Wednesday. The air’s cool from the rain outside. I’m bathed in sweat. I’m bolt upright in bed. Trembling.
The image that drove me from my sleep was terrifying. ANC Women’s League president Bathabile Dlamini, screaming that bastardised version of Harry Gwala of the Midlands, with Nkosazana Dlamini-Zuma’s name swapped for the old man’s.
In the dream I was back at Clermont’s Sugar Ray Xulu Stadium on Saturday. Dlamini had breezed past with her entourage, just like she did then, on her way to the VIP stage. But instead of returning my greeting, she burst into song, while her head shot forward on a telescopic neck.
I understand what’s wrong with me. With three days to go till the ANC national conference, I’m already in the zone. The dreams will continue throughout conference. I had the same problem at Polokwane. And Mangaung. At least it wasn’t Gwede Mantashe offering me dick pics that tore me from my slumber.
The past couple of days have been a mad frenzy. Year-end report cards, bill paying and Christmas-present buying. It all needs to be squared away ahead of Nasrec. I haven’t slept much, which is probably good training for the week ahead.
Conference starts late and ends late under normal circumstances. I anticipate a small war over credentials, and over voting procedures, so there’s going to be a lot of waiting. And listening to cats who haven’t read any of conference documents asking four-minute questions.
I don’t envy the photographers. Sheer insanity during the plenary sessions, fighting like a pack of mad dogs over a scrap of flesh for the same image. Then hours of inactivity.
I’m ready for conference. A week ago I wasn’t. The idea of a week sweating my ass off at Nasrec rather than chilling at the beach still rankled. Five million Oliver Tambo memorial events had got to me. Too much factionalism in the name of unity. Too many court cases and press briefings. Too many rallies. Too many dead bodies. All I wanted was for one of the provincial factions to go to court and interdict conference. Put it on hold till next year.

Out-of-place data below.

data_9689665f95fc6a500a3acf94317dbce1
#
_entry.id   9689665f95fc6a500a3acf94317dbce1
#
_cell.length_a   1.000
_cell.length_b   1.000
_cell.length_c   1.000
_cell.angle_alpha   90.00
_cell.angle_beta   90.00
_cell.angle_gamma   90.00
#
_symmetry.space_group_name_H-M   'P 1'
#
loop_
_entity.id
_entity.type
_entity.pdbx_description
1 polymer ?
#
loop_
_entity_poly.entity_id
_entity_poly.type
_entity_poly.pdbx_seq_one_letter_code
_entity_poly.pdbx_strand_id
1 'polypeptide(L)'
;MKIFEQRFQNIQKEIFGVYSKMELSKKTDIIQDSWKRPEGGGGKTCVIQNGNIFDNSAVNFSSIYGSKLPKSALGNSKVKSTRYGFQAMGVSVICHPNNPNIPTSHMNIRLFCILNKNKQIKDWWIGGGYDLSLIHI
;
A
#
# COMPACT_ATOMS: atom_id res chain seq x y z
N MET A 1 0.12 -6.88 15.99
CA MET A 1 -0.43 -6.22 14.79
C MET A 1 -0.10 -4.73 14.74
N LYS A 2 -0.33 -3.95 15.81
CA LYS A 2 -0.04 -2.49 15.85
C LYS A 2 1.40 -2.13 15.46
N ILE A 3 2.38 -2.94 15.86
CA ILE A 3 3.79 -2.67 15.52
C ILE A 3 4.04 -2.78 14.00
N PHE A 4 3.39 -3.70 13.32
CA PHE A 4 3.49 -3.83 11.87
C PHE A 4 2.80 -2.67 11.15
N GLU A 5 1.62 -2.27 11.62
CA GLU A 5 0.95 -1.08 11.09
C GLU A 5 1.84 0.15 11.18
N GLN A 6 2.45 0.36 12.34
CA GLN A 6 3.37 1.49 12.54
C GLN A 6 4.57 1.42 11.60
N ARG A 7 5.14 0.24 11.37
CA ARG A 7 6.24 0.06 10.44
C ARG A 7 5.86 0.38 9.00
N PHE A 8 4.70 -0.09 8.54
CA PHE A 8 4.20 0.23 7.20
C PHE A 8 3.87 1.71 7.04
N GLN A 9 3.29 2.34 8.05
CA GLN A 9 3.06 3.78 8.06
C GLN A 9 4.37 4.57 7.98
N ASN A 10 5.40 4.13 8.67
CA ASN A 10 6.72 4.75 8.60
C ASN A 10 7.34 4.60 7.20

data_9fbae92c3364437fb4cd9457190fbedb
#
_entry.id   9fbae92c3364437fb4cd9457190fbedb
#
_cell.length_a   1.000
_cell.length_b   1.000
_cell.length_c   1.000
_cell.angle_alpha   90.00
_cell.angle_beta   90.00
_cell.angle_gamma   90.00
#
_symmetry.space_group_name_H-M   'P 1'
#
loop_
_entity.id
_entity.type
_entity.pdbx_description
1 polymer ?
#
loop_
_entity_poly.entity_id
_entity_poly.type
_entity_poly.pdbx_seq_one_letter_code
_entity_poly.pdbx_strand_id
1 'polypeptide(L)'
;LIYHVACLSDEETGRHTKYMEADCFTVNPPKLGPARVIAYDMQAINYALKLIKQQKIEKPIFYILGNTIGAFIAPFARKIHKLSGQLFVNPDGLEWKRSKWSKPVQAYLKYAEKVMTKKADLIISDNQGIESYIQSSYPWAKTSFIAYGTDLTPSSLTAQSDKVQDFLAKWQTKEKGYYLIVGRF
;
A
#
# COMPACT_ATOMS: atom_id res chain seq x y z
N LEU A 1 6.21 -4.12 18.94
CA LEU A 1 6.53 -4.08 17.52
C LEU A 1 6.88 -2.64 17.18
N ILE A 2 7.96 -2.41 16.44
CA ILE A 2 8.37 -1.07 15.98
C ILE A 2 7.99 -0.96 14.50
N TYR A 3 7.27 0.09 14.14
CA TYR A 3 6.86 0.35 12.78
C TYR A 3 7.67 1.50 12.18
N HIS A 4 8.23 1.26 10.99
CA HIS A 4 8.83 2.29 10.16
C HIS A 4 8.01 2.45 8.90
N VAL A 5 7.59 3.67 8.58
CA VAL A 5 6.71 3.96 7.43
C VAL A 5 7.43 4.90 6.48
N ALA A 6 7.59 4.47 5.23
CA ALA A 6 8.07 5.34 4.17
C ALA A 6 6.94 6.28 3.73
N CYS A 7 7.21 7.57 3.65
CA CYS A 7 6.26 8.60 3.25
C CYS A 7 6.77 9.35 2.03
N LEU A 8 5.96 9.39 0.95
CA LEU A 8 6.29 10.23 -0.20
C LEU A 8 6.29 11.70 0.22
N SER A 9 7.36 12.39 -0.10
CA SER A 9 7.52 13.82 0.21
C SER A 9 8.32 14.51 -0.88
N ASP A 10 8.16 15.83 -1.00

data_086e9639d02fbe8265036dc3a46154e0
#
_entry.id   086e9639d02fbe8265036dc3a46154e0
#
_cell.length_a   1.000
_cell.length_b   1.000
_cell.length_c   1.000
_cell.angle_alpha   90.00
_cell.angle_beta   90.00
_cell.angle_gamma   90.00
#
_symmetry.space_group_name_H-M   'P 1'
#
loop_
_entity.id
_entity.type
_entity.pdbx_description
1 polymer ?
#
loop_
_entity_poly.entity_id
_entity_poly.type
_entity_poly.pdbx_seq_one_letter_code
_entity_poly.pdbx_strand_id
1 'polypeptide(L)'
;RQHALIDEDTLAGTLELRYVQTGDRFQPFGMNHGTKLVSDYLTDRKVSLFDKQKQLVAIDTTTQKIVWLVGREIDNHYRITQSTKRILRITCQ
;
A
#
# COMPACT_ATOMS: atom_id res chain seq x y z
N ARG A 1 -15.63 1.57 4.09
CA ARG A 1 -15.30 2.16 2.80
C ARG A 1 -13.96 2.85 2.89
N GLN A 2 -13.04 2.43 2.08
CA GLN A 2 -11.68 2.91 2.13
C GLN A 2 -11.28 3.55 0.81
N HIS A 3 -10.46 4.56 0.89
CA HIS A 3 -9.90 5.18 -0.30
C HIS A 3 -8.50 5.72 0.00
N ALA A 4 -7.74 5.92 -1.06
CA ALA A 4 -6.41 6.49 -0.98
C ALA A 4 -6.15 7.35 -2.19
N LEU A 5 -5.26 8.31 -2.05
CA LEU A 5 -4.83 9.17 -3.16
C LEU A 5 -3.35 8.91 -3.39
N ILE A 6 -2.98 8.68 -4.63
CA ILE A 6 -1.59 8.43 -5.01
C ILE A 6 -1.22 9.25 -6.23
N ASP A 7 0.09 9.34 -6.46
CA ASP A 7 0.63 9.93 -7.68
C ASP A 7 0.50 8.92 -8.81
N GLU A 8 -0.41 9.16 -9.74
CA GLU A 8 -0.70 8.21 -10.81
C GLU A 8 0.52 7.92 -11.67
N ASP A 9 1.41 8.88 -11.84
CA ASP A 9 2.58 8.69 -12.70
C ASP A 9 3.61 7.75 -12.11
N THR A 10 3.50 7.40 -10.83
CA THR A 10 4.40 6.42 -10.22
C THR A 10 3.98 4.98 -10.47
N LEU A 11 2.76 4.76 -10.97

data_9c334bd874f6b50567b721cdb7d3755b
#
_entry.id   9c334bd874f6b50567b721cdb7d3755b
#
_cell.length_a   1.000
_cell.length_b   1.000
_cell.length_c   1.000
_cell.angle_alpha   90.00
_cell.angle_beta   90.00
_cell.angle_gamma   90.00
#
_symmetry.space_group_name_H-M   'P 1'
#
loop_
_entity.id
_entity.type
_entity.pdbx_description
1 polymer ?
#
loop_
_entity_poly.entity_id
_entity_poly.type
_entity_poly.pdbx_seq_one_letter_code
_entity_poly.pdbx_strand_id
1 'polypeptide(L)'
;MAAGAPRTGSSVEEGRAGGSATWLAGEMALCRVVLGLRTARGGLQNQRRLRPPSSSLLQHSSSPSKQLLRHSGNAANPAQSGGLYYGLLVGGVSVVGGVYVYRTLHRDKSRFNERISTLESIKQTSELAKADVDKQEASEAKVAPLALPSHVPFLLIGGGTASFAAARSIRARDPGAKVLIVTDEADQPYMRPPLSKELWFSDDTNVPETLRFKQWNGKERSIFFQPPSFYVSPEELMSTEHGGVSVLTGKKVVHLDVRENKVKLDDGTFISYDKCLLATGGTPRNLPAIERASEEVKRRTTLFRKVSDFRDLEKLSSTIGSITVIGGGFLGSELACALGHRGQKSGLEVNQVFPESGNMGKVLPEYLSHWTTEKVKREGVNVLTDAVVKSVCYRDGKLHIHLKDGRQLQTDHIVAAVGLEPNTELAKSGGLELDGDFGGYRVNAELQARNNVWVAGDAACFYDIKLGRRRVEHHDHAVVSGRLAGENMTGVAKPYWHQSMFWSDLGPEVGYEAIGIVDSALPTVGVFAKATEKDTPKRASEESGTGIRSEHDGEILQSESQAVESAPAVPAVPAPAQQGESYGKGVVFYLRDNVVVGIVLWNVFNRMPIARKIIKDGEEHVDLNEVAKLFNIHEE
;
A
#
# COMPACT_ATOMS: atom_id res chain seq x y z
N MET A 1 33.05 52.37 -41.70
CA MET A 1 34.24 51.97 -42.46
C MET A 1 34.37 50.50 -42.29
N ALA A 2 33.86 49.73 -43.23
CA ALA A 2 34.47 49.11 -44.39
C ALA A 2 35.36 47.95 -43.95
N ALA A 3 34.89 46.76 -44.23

I’m ready for conference. Not in a Dlamini-Zuma way. More of an, it’s too late now, thing. It’s that moment when you’ve taken the drop on a wave and you can’t pull out. Or that frozen instant before a car crash. You can see the collision happening but you can’t stop it.
An ANC conference is a strange beast. At least the last two have been. The earlier conferences lacked the ferocity that marked the ANC elective meetings under Jacob Zuma’s presidency. Before that, there wasn’t that sense of do or die that has marked the Decade of Daddy. I fear this conference will be even more ferocious. I hope not.
There’s lots of contradictions at conference. Socialist rhetoric from cats who have their lunch in the VVIP business section. Other comrades stand in queues for canteen food. Buses and Bentleys.
The contradictions don’t end there. A century old organisation that lives and dies by “unity” splits into factions. Fights a life and death battle while singing songs about the cats whose legacy they’re trampling all over. One faction wins. Banishes the other. The singing’s great, though.
The two factions up against each other at Nasrec are factions of the faction that won at Mangaung. Which were factions of the faction that banished Thabo Mbeki’s faction at Polokwane.
I’m not impressed. Neither CR17 nor NDZ has shown any intention to announce the legalisation of cannabis, or to recall Daddy, so there’s not much in it for me either way.
The mobile goes. It’s a WhatsApp from Edward Zuma, Daddy’s son. Eddie wants the comrades to reject electronic voting at Nasrec because certain people are planning to steal the conference. I roll out of bed and head for the shower.